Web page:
That would be the portal that always ends with a TAC case to get the PAK fixed. And I don’t have a support contact so it’s a major pain to get licensing fixed. And the reseller can’t fix them either becuase they aren’t the customer (and that’s assuming the reseller even knows how to solve this issue).

Summer 2013: Completion of one software management portal where you can access all software management tools in one location

When factoring for “Cisco-time” that would late in 2014 then. That’s two years away. 

The EtherealMind View

I’m “so” glad that Cisco is listening. And I’m pretty disappointed that they are actually doing so little. Cisco licensing is total fail for customers and it’s costing my customers thousands of man hours to maintain the license suites and those costs are beginning to appear above the line.

This isn’t winning. I don’t care if you are listening, I want to see licensing simplified, removed from reseller dependency, free from TAC contract requirements and simplified. And when I say simplified, I mean a maximum of five license options for an entire product family.

I wish I could swear and cuss at length about the stupidity of Cisco licensing strategy. But, really, I’m too polite. Excuse me while I head off to punch out a wall.

Cisco Blog » Blog Archive » The “We’re Listening” Blog Series: Simplifying Cisco Software Licensing.

About Greg Ferro

Greg Ferro is a Network Engineer/Architect, mostly focussed on Data Centre, Security Infrastructure, and recently Virtualization. He has over 20 years in IT, in wide range of employers working as a freelance consultant including Finance, Service Providers and Online Companies. He is CCIE#6920 and has a few ideas about the world, but not enough to really count.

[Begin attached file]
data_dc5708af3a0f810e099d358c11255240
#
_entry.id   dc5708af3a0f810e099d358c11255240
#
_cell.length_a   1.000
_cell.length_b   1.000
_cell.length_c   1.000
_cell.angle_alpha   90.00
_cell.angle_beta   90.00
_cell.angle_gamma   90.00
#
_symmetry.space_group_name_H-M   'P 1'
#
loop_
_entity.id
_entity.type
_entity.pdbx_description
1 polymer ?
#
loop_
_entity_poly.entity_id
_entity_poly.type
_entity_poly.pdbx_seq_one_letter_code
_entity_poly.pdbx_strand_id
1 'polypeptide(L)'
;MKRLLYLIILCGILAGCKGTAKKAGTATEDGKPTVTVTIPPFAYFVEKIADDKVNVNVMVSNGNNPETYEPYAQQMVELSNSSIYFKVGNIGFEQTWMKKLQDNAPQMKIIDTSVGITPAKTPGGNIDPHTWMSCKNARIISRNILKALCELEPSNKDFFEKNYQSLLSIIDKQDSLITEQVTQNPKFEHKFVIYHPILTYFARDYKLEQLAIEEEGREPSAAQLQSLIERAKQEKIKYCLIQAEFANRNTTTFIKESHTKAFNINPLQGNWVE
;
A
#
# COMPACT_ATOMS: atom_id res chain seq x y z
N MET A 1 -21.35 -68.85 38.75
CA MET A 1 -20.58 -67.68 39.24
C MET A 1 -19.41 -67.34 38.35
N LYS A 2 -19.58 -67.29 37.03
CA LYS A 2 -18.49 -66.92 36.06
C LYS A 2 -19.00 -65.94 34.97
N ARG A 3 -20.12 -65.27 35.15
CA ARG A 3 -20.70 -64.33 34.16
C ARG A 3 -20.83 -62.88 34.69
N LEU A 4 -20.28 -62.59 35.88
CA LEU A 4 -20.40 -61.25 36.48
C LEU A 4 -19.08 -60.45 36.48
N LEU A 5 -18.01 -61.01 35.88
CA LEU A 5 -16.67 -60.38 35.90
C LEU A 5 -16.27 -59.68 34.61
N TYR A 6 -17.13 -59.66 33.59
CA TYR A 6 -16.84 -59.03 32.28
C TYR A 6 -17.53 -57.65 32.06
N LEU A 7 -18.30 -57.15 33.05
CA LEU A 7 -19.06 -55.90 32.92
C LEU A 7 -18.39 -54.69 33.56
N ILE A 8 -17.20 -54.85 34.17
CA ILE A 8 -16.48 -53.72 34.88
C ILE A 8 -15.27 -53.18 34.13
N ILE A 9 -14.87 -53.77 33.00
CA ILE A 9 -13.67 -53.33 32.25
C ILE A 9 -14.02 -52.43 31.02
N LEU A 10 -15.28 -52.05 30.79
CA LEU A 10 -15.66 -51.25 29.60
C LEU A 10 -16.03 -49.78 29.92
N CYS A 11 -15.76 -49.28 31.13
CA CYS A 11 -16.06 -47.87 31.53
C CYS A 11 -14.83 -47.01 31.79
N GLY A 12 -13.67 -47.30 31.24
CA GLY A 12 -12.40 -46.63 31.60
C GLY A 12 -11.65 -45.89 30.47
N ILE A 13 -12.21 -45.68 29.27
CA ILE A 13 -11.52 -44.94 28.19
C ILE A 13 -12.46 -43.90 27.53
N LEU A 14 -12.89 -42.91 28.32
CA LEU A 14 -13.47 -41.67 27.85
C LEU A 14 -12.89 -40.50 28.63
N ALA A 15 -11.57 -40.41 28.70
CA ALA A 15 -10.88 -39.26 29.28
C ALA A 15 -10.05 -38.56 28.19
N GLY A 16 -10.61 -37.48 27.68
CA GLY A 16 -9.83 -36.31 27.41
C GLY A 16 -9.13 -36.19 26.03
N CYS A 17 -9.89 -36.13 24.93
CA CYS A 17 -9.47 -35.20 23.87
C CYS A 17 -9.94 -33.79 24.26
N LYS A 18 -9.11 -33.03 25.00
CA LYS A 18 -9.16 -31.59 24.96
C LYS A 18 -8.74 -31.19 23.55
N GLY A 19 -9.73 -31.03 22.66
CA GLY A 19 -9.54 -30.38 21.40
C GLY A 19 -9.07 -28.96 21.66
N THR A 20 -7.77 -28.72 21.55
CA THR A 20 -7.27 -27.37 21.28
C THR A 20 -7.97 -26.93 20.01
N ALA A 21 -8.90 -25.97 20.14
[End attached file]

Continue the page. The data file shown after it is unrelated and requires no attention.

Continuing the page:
He is a host on the Packet Pushers Podcast, blogger at EtherealMind.com and on Twitter @etherealmind and Google Plus

You can contact Greg via the site contact page.

  • jla3742

    On the voice side of things, even as a customer who does pay for all of the Cisco support contracts (excluding Smartnet on phones), licensing is a joke. Now with the 9.0 suite, it’s changing yet again. The software entitlements are a joke – I’ve had several instances where I’ve been blocked from downloading voice software, but our networking guys can download them. How does that happen? PUT is a disaster, and eDelivery is comical. I’ve literally had times where it has taken longer to get eDelivery licensing than paper licensing. WTF? Agree with you on SWIFT – way too many instances where I have to talk to TAC to get something fixed.